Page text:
“At Sotheby’s we open up all pieces,” Thomas says. “We want to be sure of what we’re getting.” Aside from condition issues that only opening the watch reveals, there are sometimes parts that don’t belong. Maybe they were cannibalized from the same brand or even the same model, but from a different year.
These imperfections may seem minor at first, but the auctioneers’ reputations are on the line with each piece. Their responsibility is to present the piece as it actually is; not what it once was or could be again with some restoration.
The buyer has the responsibility of doing sufficient due diligence to know what he or she is getting and asking the appropriate questions before the bidding begins.
Whether you choose to engage the services of an auction house to sell your watch or not, seek qualified advice to assist in any decisions regarding servicing the piece before sale. Two areas of risk come to mind.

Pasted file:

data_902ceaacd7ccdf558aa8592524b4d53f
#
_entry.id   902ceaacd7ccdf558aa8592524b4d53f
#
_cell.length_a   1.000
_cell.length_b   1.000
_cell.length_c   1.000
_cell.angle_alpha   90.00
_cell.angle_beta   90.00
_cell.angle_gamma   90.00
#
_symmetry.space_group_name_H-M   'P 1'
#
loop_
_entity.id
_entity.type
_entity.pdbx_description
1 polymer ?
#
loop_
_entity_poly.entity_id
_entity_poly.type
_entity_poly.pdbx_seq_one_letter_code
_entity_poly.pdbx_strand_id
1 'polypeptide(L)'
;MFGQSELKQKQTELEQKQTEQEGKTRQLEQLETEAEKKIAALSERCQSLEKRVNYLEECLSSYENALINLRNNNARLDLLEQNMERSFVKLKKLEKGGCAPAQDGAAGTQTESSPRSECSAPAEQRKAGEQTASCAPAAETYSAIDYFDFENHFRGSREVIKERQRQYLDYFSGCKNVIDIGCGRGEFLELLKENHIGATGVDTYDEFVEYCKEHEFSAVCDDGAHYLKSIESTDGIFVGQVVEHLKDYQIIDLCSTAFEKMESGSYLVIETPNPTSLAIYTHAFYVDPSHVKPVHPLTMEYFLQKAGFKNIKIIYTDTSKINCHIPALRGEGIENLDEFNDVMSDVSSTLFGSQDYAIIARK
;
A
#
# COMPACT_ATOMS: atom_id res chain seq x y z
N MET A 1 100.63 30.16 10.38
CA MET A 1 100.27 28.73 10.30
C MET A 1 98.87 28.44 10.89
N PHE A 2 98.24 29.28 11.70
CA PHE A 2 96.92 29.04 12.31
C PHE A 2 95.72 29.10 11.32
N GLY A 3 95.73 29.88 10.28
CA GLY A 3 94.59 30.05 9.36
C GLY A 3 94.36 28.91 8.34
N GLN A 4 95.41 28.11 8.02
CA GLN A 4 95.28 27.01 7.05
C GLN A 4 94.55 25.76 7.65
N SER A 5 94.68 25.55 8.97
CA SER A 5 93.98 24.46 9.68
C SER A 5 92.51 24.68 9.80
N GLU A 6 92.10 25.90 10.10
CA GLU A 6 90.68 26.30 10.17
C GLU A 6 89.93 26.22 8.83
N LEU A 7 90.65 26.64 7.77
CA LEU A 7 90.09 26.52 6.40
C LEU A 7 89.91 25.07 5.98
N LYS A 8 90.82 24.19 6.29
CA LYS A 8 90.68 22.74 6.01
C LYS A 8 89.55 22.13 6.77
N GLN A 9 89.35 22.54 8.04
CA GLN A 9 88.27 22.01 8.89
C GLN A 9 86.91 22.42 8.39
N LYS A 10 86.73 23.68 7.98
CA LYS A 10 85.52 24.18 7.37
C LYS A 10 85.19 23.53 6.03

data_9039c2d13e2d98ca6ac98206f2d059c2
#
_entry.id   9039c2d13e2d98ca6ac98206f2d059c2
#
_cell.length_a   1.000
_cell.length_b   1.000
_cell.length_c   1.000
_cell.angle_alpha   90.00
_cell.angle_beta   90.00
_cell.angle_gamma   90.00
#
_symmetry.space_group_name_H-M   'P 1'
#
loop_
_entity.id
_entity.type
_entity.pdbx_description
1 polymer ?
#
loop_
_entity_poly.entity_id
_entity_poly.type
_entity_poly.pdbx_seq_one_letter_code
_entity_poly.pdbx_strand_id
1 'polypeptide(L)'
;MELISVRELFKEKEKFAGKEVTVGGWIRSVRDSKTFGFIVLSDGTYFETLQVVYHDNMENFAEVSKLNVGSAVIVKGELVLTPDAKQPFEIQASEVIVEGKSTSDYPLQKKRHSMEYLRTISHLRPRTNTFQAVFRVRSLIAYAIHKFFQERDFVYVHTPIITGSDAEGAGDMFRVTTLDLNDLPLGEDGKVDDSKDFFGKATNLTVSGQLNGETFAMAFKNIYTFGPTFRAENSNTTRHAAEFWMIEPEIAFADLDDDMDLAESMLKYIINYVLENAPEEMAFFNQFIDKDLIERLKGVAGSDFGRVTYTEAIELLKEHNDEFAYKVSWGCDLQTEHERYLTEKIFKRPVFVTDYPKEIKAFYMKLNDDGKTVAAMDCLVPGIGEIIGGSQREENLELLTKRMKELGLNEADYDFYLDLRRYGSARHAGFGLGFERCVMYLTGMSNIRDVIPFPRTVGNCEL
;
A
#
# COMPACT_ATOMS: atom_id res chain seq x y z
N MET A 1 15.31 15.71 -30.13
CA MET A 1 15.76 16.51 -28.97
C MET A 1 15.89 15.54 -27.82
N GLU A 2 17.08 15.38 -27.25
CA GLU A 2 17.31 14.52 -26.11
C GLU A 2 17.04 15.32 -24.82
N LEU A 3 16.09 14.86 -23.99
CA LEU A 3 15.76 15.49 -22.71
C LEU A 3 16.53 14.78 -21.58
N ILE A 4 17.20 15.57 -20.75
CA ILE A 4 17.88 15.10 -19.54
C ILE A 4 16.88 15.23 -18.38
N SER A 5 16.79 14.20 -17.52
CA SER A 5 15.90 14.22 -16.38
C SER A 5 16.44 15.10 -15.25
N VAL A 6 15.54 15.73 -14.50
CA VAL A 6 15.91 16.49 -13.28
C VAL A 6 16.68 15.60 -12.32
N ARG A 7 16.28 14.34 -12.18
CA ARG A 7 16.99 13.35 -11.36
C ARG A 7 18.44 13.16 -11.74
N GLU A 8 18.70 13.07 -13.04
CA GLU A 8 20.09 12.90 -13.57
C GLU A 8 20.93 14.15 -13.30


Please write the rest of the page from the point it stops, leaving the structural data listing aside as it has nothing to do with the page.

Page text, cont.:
- The new owner may want his people to do the servicing, and anything you do, in the best case, might increase value only by the cost of service and, worst case, diminish its value.
- Your servicer botches the job and irretrievably lowers the piece’s value.
Bacs cautions about choosing the right servicer if you decide to do some work on the piece. “A watchmaker is probably not the person to talk with about servicing a piece. He’ll want to restore it to its original pristine condition. That may not be what will fetch the best result in a sale.”
Modes of selling
There are many markets in which to sell a valuable timepiece. The most common are private parties, reputable auction houses, and dealers. There are pros and cons with each sale venue.
Pros and Cons of Various Sale Venues
Unknown private party
Risk: High, known only by reputation
Cost: Low, no auction or broker’s fees, no commission
Delay: Probably weeks if buyer is foreign. Shipping and evaluation take time and is expensive if insured